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Outcry and pushback against B.C.'s 'outrageous' spending on health-care temp agencies

A public outcry has followed a CTV News investigation that revealed the considerable markups private staffing agencies are charging the public health-care system for temporary workers, as health authorities and facilities push back. 

Frontline workers, elected officials, and the general public have expressed shock and frustration at the business model and potential profits to be had: companies lure workers from full-time unionized workplaces with high hourly pay, meals and other expenses covered when working more than 50 kilometres from home, and flexible hours for positions ranging from nurses to care aides to technologists.

The contracts reveal the companies are charging health authorities nearly twice the workers’ unionized wages, representing a markup of 30 per cent or more

“To see the actual numbers is quite distressing,” said BC Green Party Leader Sonia Furstenau. “Public money, taxpayer money is going into the coffers of private corporations for them to provide the service the public system should be providing.”

BC United opposition health critic, Shirley Bond, suggested “there should be a review of what's happening when it comes to use of public taxpayer dollars” and what it’s doing to workplace relations between staff paid wildly different rates for the same work.


The 16 contracts obtained after a seven-month freedom of information battle with the Provincial Health Services Authority provide clues to behind-the-scenes haggling to control and standardize the markups. Most of the agreements are nearly identical and all are the current deals in place with B.C.’s health authorities.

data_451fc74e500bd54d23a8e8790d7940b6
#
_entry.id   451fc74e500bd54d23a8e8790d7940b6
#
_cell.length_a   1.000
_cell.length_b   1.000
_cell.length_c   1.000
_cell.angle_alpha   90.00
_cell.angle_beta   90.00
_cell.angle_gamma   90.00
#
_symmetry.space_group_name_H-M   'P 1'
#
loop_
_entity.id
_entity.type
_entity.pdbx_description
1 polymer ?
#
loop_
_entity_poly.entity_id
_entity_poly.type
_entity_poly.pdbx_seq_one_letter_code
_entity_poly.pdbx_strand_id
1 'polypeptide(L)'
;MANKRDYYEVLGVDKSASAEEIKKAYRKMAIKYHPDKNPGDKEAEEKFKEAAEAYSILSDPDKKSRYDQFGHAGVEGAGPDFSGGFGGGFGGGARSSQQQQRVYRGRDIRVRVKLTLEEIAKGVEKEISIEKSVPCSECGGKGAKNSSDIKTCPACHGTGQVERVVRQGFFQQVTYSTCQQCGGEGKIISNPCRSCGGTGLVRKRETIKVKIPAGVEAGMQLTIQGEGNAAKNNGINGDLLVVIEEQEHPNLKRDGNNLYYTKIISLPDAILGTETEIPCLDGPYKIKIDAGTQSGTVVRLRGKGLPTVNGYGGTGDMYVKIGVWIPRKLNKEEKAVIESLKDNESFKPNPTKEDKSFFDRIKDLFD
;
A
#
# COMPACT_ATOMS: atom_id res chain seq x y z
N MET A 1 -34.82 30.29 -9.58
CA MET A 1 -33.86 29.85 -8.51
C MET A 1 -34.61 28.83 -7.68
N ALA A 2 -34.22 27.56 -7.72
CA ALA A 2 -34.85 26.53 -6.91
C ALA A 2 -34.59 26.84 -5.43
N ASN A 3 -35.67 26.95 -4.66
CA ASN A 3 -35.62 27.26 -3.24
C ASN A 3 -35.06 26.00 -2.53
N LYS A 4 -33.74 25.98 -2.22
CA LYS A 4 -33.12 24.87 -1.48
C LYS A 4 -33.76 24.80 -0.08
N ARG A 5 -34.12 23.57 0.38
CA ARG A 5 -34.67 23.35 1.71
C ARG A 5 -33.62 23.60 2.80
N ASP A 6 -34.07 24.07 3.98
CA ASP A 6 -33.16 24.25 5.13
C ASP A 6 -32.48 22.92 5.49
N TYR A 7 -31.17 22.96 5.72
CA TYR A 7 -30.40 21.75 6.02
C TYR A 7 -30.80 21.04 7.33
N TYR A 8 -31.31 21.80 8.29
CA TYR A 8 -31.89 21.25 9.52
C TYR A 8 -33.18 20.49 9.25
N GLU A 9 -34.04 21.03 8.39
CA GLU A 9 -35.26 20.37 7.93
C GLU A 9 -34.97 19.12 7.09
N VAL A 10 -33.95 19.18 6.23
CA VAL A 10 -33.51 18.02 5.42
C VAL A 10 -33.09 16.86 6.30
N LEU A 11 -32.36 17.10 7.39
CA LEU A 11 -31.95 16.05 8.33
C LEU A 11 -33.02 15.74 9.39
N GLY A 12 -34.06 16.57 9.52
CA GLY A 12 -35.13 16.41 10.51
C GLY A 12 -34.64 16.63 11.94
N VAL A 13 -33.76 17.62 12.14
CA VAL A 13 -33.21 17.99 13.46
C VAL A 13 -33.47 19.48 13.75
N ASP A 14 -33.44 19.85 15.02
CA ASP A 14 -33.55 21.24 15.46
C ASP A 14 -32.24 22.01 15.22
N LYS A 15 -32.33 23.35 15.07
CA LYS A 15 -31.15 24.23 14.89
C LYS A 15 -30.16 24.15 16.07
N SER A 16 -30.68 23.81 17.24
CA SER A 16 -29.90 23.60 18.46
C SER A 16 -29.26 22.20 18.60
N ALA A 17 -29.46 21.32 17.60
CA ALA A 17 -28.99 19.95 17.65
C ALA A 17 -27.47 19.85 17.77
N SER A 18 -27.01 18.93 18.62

When their latest agreement was signed in the fall of 2021, Calian Ltd was only providing nurses to Interior Health and charging a whopping $115 an hour for those workers. An amendment to that contract signed in August 2022 brought that in line with the other agreements, to the $70 per hour range.

ProMed HR Solutions, based in Comox, has fully redacted their rates and offers a 10 per cent volume discount for more than 496 hours worked, up to 20 per cent for more than 1,488 hours.

“I'm really happy to see the government, through the health services authority, come up with a more reasonable sustainable system of contracts,” said Terry Lake, CEO of the BC Care Providers Association, who’d recently described the industry as at the “breaking point” due to the added costs.

He’s been encouraging members, both non-profit and for-profit care homes, to stick to the same rates, which he describes as having “taken the temperature down” on the escalating prices.

“They’ve been taking advantage of COVID and the change in the demand for healthcare workers. It seemed very, very exorbitant,” said Lake, a former health minister. “Some of these rates were truly, I would say, outrageous, and no other company gets to set their own rate with government.”


Health authorities and the minister in charge have blamed the seven-fold increase in agency spending on COVID-19 testing, contact tracing, vaccinations and the international phenomenon of health-care workers fleeing the profession in the wake of the pandemic. 

CTV News raised the issue with Adrian Dix again on Wednesday, asking what his government was doing to make public sector health-care jobs more attractive and sustainable, to which he replied that the construction of new state-of-the-art hospitals, contracts with nurses and doctors, as well as a health and human resource strategy were resulting in successful recruitment efforts.

When pressed as to whether he intended to reduce the reliance on for-profit staffing agencies, or saw them as a part of how he’d keep the public healthcare system running going forward, Dix didn’t answer directly.

“It's a bigger issue in some places than others,” he replied, in part. “The purpose of our contract negotiations in many respects, from our perspective, was to ensure we're getting the balance right and getting the incentives right to ensure we have people working in our health-care system and working as permanent staff.” Top Stories

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